What is in this article?:
The first rule for private landowners looking to enter into energy development contracts and oil leases is to keep your eyes open.
Communication is key
Loren Barritt is the operations manager for Williams Production Company, a nationwide energy development company currently involved in natural gas development on a number of privately owned parcels in Wyoming’s Powder River Basin. He agrees that open communication up front is the best policy for developing positive and lasting relationships with private landowners.
“Our natural gas development is centered on landowner relations, water and wildlife. I would say that 90% of our landowner relations have been positive, collaborative efforts with benefits for both us and the landowner.
“This industry has taken a few blows in the communications area over the years, but we make every effort to go in and communicate what we’re doing up front, from the start,” he says of how his company works.
The long-term benefits of a development project can be good and/or bad, according to Pauley.
“There are some folks with good working relationships, and sometimes development companies will use their equipment to make their roads better or make improvements to the operation. There are also stories of struggle, where people deal with increased traffic, injured livestock, increased trash, and other negative things,” she says.
Third-generation Powder River Basin rancher Tom Harriet’s personal experience has been very positive.
“My ranch looks better since I’ve been involved with development. It didn’t always look nice during development, but that’s why these companies provide compensation. After the development phase was over, the impact was minimal, and the range improved where development occurred,” he explains.
Water, for instance, is a big deal in Harriet’s arid country.
“Coalbed methane development produces a lot of water as a byproduct, and the water we’re discharging is good, potable water. We’re able to utilize that water on these private lands in a number of ways that are beneficial to both livestock and wildlife,” Barritt says. On Harriet’s ranch, for instance, discharged water has been developed in numerous ways, including a center pivot.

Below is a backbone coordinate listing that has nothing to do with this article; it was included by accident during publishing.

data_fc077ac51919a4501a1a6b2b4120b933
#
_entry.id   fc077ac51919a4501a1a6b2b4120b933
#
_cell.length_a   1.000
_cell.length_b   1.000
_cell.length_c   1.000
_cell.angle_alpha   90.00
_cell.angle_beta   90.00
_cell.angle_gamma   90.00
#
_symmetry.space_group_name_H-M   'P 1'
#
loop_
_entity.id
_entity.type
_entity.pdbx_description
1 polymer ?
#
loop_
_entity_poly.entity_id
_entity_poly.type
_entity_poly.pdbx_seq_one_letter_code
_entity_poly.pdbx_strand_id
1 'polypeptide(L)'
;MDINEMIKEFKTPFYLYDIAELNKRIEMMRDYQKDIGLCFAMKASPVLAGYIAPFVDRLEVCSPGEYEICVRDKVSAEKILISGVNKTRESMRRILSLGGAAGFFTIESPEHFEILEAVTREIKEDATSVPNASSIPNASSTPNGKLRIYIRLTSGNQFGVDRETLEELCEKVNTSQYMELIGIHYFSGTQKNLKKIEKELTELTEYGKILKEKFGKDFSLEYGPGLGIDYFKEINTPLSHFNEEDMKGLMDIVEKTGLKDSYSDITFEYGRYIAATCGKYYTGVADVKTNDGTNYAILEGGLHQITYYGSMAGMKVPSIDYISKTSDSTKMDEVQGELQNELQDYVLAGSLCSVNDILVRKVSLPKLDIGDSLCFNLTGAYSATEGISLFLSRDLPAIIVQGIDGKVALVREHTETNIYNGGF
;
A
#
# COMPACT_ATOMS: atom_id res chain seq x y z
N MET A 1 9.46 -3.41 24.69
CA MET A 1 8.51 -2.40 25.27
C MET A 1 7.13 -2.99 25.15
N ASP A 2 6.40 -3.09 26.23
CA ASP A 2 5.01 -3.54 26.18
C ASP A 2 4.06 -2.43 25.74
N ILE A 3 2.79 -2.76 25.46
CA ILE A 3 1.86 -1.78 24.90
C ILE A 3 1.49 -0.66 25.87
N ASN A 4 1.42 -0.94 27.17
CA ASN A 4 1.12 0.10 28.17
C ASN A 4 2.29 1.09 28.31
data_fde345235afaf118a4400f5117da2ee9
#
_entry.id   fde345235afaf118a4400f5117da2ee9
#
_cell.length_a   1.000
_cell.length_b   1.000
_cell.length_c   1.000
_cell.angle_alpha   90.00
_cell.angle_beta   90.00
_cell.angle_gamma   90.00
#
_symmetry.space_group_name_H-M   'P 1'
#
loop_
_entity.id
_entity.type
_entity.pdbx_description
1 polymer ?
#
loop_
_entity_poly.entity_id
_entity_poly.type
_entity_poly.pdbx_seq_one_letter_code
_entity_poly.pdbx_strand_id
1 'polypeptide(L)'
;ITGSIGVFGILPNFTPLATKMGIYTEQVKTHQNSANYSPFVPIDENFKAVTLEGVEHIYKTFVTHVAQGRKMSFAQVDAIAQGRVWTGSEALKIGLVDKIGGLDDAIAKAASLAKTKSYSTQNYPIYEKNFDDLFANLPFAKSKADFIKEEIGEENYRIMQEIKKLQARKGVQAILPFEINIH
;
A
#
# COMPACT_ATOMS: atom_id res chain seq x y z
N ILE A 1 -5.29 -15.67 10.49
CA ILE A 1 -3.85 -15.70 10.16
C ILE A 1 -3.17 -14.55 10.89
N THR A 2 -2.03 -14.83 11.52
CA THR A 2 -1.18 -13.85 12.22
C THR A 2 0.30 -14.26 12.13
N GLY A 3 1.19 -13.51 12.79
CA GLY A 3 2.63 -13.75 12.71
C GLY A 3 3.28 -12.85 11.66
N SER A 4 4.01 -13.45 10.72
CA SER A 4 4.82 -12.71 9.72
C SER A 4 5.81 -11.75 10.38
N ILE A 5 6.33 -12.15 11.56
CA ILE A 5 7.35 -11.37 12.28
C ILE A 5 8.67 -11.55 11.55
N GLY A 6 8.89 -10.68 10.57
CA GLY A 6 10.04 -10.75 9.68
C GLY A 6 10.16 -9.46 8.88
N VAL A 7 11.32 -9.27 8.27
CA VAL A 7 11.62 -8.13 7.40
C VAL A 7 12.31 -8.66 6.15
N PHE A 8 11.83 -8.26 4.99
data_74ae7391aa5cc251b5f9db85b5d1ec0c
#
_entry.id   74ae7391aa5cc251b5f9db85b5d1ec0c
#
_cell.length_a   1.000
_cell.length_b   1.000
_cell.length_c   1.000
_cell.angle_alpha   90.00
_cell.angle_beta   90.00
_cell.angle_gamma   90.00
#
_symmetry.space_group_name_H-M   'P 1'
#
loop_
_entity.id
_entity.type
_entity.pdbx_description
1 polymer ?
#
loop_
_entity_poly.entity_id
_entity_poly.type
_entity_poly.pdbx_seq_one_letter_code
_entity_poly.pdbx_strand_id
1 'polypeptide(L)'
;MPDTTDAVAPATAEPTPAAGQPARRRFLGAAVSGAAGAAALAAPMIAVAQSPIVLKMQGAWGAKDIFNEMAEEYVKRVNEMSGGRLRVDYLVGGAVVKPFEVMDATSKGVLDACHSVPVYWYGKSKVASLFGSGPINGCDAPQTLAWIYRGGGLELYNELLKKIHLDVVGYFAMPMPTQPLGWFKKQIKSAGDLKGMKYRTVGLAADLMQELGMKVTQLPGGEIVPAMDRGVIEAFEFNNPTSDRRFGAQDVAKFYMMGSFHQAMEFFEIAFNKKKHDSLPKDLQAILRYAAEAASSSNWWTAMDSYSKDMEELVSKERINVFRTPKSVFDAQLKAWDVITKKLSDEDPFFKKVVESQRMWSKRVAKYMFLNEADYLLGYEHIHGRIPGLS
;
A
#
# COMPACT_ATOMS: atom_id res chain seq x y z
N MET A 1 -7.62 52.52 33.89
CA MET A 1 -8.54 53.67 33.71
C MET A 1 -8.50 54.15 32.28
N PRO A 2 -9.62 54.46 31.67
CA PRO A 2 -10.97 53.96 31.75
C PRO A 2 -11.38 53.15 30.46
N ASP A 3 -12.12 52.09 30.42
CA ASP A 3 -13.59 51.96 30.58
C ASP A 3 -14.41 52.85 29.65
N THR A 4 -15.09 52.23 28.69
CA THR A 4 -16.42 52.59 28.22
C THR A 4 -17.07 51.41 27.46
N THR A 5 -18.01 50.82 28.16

“There is more water available everywhere as a result of the development, and we now have geese and ducks on our place, which we never saw before. There are also more deer and antelope, and several other wildlife species are seen with much greater frequency,” Harriet says.
“All wildlife will adapt, and they use the well pods and reclaimed areas, and in many cases prefer them. The environmental groups act like oil and gas development is destroying the wildlife and their habitat, and that’s a lie,” he adds.
Harriet says another perk in today’s development world is that these development firms have the money and equipment to reclaim land to a condition better than they found it.
“Williams has located and fixed multiple areas of concern on my land, including some washed-out cuts. And, they have continued to maintain those areas. The result for me has been some much improved areas with increased grass production that both livestock and wildlife enjoy. My cattle are always grazing up pipeline corridors and around well pads, because that’s where there’s more grass and less sagebrush,” Harriet says.
Pauley’s overall advice is to “be prepared” when considering entering into a development project.
“Have an idea of what you want out of development, and know what others around you are getting. Be proactive and look at how you can use the development to your advantage to improve your operation,” Pauley says.